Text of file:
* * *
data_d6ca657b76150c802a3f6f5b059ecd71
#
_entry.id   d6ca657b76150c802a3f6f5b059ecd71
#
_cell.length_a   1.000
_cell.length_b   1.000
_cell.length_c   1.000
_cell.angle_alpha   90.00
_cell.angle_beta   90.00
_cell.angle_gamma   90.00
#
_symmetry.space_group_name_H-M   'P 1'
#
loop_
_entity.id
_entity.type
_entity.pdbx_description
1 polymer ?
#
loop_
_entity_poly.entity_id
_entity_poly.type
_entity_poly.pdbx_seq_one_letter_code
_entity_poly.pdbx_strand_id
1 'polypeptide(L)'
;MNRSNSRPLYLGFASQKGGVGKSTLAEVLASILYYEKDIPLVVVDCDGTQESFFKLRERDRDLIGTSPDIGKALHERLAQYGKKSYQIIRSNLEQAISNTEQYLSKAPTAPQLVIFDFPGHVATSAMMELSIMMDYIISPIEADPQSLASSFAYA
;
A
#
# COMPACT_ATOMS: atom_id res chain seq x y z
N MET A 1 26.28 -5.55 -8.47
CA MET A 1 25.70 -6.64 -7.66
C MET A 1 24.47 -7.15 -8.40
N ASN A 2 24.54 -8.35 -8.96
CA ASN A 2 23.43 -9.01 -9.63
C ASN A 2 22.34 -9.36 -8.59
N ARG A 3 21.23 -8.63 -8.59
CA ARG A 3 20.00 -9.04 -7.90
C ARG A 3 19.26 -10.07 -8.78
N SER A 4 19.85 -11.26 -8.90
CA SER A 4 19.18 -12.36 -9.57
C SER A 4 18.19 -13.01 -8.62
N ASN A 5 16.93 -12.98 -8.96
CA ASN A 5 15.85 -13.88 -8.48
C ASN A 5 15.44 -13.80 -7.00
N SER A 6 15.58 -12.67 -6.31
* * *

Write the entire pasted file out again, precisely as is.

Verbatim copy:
data_d6ca657b76150c802a3f6f5b059ecd71
#
_entry.id   d6ca657b76150c802a3f6f5b059ecd71
#
_cell.length_a   1.000
_cell.length_b   1.000
_cell.length_c   1.000
_cell.angle_alpha   90.00
_cell.angle_beta   90.00
_cell.angle_gamma   90.00
#
_symmetry.space_group_name_H-M   'P 1'
#
loop_
_entity.id
_entity.type
_entity.pdbx_description
1 polymer ?
#
loop_
_entity_poly.entity_id
_entity_poly.type
_entity_poly.pdbx_seq_one_letter_code
_entity_poly.pdbx_strand_id
1 'polypeptide(L)'
;MNRSNSRPLYLGFASQKGGVGKSTLAEVLASILYYEKDIPLVVVDCDGTQESFFKLRERDRDLIGTSPDIGKALHERLAQYGKKSYQIIRSNLEQAISNTEQYLSKAPTAPQLVIFDFPGHVATSAMMELSIMMDYIISPIEADPQSLASSFAYA
;
A
#
# COMPACT_ATOMS: atom_id res chain seq x y z
N MET A 1 26.28 -5.55 -8.47
CA MET A 1 25.70 -6.64 -7.66
C MET A 1 24.47 -7.15 -8.40
N ASN A 2 24.54 -8.35 -8.96
CA ASN A 2 23.43 -9.01 -9.63
C ASN A 2 22.34 -9.36 -8.59
N ARG A 3 21.23 -8.63 -8.59
CA ARG A 3 20.00 -9.04 -7.90
C ARG A 3 19.26 -10.07 -8.78
N SER A 4 19.85 -11.26 -8.90
CA SER A 4 19.18 -12.36 -9.57
C SER A 4 18.19 -13.01 -8.62
N ASN A 5 16.93 -12.98 -8.96
CA ASN A 5 15.85 -13.88 -8.48
C ASN A 5 15.44 -13.80 -7.00
N SER A 6 15.58 -12.67 -6.31